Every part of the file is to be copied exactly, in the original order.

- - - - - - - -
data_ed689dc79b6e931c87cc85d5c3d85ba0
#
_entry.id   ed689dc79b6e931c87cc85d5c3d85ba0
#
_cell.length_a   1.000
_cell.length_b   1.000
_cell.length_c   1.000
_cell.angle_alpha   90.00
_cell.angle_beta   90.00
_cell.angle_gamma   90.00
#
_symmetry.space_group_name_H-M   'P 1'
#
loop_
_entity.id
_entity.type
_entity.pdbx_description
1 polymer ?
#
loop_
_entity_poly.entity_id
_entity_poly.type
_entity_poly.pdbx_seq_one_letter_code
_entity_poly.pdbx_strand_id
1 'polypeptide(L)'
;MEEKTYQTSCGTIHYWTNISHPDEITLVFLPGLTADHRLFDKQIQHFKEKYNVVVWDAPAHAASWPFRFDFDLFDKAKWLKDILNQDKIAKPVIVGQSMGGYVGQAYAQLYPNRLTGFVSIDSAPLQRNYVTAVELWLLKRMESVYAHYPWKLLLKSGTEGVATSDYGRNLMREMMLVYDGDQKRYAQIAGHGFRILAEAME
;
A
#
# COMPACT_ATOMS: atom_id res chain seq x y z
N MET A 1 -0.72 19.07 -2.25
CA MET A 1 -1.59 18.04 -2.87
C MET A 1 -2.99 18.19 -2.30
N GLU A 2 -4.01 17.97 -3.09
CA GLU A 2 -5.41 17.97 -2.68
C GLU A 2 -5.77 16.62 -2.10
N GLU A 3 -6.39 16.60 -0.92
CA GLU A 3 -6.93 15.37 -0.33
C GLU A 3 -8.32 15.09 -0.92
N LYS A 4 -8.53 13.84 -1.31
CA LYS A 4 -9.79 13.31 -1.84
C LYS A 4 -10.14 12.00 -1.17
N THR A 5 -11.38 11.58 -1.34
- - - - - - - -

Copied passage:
data_ed689dc79b6e931c87cc85d5c3d85ba0
#
_entry.id   ed689dc79b6e931c87cc85d5c3d85ba0
#
_cell.length_a   1.000
_cell.length_b   1.000
_cell.length_c   1.000
_cell.angle_alpha   90.00
_cell.angle_beta   90.00
_cell.angle_gamma   90.00
#
_symmetry.space_group_name_H-M   'P 1'
#
loop_
_entity.id
_entity.type
_entity.pdbx_description
1 polymer ?
#
loop_
_entity_poly.entity_id
_entity_poly.type
_entity_poly.pdbx_seq_one_letter_code
_entity_poly.pdbx_strand_id
1 'polypeptide(L)'
;MEEKTYQTSCGTIHYWTNISHPDEITLVFLPGLTADHRLFDKQIQHFKEKYNVVVWDAPAHAASWPFRFDFDLFDKAKWLKDILNQDKIAKPVIVGQSMGGYVGQAYAQLYPNRLTGFVSIDSAPLQRNYVTAVELWLLKRMESVYAHYPWKLLLKSGTEGVATSDYGRNLMREMMLVYDGDQKRYAQIAGHGFRILAEAME
;
A
#
# COMPACT_ATOMS: atom_id res chain seq x y z
N MET A 1 -0.72 19.07 -2.25
CA MET A 1 -1.59 18.04 -2.87
C MET A 1 -2.99 18.19 -2.30
N GLU A 2 -4.01 17.97 -3.09
CA GLU A 2 -5.41 17.97 -2.68
C GLU A 2 -5.77 16.62 -2.10
N GLU A 3 -6.39 16.60 -0.92
CA GLU A 3 -6.93 15.37 -0.33
C GLU A 3 -8.32 15.09 -0.92
N LYS A 4 -8.53 13.84 -1.31
CA LYS A 4 -9.79 13.31 -1.84
C LYS A 4 -10.14 12.00 -1.17
N THR A 5 -11.38 11.58 -1.34